Friday, January 04, 2013

Here's a common refrain in privacy discussions: “If you’ve got nothing to hide, you’ve got nothing to fear.” There's also Google’s then-CEO Eric Schmidt famously saying:  "If you have something that you don't want anyone to know, maybe you shouldn't be doing it in the first place." Brooke speaks with George Washington University law professor Daniel Solove who says those types of arguments misunderstand privacy entirely.

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The Art of Self-Surveillance

Friday, January 04, 2013

In 2002, artist and professor Hasan Elahi spent six months being interrogated off and on by the FBI as a suspected terrorist. In response to this experience, he created Tracking Transience, a website that makes his every move available to the FBI - and everybody else. In a segment that originally aired in November of 2011, Brooke talks to Elahi about the project.

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Our Privacy Delusions

Friday, January 04, 2013

We all claim to want privacy online, but that desire is rarely reflected in our online behavior. OTM producer Sarah Abdurrahman looks into the futile attempts we make to protect our digital identities.

 

Johannes Brahms - Violin Concerto op.77 in D Major

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Data Collection Trade-Offs

Friday, January 04, 2013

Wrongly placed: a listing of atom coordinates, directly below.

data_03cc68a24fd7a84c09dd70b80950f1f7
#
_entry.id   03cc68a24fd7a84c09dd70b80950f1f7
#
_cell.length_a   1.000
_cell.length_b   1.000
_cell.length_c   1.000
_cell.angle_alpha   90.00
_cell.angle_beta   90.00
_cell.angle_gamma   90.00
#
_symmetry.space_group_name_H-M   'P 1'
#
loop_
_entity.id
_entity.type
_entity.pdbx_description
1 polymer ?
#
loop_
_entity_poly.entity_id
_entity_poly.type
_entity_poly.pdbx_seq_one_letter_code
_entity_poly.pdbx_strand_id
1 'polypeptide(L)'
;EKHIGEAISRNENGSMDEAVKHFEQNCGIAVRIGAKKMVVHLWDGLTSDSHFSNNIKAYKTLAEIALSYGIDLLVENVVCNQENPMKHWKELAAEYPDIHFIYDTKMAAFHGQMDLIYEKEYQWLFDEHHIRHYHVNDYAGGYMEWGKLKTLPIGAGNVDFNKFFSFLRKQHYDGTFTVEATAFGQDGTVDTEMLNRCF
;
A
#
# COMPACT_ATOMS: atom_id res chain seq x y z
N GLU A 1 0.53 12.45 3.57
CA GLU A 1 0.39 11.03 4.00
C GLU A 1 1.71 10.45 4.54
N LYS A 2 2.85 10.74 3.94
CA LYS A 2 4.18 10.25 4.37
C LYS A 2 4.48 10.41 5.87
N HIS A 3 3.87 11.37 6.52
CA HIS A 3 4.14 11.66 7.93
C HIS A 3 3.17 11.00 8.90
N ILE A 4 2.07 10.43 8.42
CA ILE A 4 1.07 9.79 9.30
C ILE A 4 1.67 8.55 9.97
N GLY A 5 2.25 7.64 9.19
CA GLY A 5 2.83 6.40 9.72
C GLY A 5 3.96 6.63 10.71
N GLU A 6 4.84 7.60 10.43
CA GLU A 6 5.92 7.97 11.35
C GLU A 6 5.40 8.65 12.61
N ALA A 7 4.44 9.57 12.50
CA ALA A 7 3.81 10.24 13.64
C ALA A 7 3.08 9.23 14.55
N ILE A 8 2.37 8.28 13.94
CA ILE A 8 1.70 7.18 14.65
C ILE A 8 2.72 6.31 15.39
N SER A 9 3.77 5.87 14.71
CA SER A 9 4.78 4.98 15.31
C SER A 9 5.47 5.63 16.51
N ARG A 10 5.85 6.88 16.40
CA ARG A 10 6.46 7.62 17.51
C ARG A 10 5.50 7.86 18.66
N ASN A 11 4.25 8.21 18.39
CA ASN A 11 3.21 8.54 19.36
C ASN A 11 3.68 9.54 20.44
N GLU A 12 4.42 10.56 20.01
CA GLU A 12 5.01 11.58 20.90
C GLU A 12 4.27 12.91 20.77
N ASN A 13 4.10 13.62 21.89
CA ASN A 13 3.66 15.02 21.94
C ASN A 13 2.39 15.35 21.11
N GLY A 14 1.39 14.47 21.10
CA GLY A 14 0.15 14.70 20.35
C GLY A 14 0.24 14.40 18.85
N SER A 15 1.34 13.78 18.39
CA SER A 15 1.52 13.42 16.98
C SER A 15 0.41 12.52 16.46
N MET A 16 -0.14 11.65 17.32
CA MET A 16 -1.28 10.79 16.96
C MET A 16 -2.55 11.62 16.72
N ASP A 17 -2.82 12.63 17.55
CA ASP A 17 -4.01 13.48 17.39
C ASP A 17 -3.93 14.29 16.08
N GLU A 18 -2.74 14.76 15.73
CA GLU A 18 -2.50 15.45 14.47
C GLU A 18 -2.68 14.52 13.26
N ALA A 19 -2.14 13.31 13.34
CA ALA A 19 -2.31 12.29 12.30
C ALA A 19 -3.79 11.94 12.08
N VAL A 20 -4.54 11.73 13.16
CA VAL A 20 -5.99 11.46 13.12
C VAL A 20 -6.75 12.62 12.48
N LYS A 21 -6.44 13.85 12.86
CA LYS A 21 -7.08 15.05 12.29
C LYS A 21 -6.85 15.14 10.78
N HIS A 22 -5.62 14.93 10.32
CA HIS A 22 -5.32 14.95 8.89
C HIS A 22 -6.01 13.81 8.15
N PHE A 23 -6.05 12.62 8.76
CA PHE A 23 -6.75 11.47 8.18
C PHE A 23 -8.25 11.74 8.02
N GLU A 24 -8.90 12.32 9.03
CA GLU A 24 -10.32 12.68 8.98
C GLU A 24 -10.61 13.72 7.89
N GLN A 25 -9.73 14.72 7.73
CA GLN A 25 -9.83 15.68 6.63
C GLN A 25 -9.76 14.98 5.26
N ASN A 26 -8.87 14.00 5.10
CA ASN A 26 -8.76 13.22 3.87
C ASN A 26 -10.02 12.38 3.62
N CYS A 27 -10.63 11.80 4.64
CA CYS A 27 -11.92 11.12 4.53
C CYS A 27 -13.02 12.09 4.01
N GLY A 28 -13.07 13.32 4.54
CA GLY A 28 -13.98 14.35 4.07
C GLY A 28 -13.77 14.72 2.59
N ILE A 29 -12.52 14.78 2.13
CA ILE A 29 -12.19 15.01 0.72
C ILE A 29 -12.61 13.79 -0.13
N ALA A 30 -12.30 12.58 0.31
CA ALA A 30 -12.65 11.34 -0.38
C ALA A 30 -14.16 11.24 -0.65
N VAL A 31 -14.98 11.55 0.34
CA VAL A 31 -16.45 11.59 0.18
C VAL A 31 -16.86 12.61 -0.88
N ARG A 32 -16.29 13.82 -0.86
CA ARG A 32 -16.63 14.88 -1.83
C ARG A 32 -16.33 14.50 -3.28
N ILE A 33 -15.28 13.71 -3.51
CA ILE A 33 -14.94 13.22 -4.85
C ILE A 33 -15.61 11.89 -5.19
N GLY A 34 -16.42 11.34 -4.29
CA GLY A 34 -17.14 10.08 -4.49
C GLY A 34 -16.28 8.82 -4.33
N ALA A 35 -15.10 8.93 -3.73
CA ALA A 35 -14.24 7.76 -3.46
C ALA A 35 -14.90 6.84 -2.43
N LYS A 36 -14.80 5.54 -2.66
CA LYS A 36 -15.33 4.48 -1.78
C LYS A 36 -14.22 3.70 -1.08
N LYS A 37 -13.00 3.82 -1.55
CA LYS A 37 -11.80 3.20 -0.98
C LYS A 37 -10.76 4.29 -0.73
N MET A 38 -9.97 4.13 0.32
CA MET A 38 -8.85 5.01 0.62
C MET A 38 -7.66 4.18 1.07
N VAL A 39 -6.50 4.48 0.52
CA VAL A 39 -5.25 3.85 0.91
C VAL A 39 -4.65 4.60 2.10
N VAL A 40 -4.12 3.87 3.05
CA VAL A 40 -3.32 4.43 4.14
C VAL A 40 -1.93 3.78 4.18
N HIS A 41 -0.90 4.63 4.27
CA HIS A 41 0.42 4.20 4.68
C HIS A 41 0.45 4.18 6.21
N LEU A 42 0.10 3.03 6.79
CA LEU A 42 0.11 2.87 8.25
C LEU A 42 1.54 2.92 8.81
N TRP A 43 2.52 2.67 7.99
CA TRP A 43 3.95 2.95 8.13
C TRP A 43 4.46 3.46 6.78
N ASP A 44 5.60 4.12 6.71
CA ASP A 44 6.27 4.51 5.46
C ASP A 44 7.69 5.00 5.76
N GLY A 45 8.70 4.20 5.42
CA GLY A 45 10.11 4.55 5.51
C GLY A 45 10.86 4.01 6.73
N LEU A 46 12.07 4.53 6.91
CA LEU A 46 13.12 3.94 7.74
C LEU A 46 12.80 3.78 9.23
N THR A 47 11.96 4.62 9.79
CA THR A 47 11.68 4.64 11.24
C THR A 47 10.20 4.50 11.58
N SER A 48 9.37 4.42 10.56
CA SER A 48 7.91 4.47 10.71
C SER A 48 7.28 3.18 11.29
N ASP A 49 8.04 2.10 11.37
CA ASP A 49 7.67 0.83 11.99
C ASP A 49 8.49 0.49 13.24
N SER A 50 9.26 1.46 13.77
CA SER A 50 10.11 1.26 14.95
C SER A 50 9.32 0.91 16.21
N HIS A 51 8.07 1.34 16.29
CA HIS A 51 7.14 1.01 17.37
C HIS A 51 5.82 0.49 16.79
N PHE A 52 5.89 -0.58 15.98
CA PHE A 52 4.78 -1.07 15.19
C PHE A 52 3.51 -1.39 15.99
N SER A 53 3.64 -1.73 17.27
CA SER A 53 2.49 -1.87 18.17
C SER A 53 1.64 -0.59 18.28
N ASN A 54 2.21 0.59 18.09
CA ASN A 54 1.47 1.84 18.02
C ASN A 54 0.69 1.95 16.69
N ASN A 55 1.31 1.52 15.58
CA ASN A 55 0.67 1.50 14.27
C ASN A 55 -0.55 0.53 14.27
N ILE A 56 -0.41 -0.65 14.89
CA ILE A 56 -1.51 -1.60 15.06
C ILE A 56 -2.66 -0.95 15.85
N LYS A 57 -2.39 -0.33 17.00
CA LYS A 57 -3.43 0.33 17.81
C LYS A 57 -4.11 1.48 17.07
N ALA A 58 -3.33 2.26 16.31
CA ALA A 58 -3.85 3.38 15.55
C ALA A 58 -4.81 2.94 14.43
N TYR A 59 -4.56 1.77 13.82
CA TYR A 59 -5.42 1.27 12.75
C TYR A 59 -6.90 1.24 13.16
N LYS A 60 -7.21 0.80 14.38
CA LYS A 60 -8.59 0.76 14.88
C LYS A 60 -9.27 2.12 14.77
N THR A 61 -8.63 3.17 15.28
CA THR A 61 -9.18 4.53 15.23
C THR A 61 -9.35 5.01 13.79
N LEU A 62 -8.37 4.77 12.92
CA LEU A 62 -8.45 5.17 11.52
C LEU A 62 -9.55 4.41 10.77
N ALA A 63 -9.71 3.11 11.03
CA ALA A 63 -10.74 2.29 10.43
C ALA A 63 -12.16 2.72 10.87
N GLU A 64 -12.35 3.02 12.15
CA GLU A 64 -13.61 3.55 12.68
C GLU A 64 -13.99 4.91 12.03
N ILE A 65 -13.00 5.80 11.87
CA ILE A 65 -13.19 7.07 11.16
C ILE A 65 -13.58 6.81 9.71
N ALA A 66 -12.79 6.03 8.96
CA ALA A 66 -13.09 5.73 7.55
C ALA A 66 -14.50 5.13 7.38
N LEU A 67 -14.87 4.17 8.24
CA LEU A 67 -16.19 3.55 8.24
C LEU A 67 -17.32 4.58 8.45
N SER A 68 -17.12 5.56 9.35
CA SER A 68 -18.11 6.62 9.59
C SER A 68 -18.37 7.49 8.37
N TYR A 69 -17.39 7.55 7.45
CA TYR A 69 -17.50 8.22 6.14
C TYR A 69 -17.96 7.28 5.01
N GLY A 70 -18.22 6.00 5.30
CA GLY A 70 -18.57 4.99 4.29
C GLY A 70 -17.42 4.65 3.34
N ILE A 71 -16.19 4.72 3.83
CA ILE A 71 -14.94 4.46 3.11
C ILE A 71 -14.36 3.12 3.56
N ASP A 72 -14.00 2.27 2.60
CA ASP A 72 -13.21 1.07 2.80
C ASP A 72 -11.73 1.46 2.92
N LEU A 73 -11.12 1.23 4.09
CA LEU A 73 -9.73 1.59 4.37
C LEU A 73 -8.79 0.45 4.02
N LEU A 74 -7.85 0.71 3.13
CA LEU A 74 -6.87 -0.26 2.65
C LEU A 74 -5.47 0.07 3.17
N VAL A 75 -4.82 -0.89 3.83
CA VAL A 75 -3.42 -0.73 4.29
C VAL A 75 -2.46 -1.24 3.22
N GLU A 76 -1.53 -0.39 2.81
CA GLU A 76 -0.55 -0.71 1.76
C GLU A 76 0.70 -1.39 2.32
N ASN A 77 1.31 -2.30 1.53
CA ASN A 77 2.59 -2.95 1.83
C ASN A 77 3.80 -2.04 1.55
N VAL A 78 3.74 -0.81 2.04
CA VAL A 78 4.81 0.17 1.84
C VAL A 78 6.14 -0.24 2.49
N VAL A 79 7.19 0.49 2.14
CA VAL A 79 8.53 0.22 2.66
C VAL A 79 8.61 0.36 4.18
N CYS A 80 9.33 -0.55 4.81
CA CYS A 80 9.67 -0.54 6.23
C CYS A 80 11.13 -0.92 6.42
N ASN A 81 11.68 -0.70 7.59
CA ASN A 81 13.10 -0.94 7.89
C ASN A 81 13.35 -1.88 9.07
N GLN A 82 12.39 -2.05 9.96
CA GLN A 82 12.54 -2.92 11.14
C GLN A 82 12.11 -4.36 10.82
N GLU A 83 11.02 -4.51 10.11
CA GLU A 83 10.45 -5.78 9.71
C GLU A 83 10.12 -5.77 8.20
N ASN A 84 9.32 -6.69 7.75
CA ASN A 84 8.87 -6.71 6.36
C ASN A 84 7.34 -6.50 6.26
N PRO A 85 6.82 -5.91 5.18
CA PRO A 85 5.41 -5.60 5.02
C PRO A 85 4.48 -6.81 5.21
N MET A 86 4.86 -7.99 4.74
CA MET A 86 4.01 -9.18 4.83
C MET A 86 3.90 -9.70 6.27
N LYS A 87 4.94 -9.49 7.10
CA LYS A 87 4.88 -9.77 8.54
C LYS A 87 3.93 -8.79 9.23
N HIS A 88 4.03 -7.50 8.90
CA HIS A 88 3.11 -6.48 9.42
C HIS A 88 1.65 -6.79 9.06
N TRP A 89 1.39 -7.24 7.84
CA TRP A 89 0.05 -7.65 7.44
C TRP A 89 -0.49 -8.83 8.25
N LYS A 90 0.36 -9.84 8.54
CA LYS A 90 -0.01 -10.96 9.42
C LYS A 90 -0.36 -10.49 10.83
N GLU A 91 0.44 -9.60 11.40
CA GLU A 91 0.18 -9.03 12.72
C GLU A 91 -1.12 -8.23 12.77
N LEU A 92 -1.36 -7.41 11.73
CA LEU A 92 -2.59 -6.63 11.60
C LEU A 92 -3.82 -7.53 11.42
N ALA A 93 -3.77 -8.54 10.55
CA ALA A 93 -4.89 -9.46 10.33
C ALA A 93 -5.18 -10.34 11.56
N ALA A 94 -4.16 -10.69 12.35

In Philip Bobbitt's 2008 book Terror and Consent: The Wars for the 21st Century, he argues that data collection is an incredibly useful tool that’s fundamentally misunderstood by the public. Brooke talks with Bobbitt about that and the way the media and public also misunderstand warrants. Bobbitt, law professor at Columbia University is author most recently of The Garments of Court and Palace: Machiavelli and the World That He Made.

 

Build Buildings - Let's Go

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How We Watch TV

Friday, December 28, 2012

There are a lot of ways to watch TV: free streaming online, via a traditional cable or satellite package, paying for services like Hulu Plus, etc. But the TV industry makes vastly different amounts of money depending on how you choose to watch. We invited Peter Kafka, media reporter for the website All Things Digital, to play the part of a moustache-twirling cable baron, and explain which of our staffers have viewing habits he can support, and why.


Earle Hagen and Herbert W. Spencer - The Fishin' Hole

Red Foley - Television

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Why TV Is So Good Right Now

Friday, December 28, 2012

One of the surprising side effects of the upheavals in the TV industry’s business model is that, for now, we’re actually living in a golden age of scripted television. Television networks have found that one of the few predictable ways to build an audience is to create content that’s really, really good. Alan Sepinwall covers TV for Hitfix.com and is the author of the new book The Revolution Was Televised. He tells Bob about the unlikely path that led us to this TV renaissance.

 

Battles - White Electric (Shabazz Palaces Remix)

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When is it OK to Spoil?

Friday, December 28, 2012

People who watch TV when it actually airs and blab about it online can ruin it for those of us who watch shows at our leisure. Their excited Twitter chatter about the great twist in last night’s Mad Men is frustrating if you haven’t yet watched last night’s Mad Men. New Yorker TV critic Emily Nussbaum is a prolific tweeter who began grappling with this problem after Twitter users complained about a phenomenon they called "Nussbombing." She talks to Brooke about her evolving system of spoiler etiquette.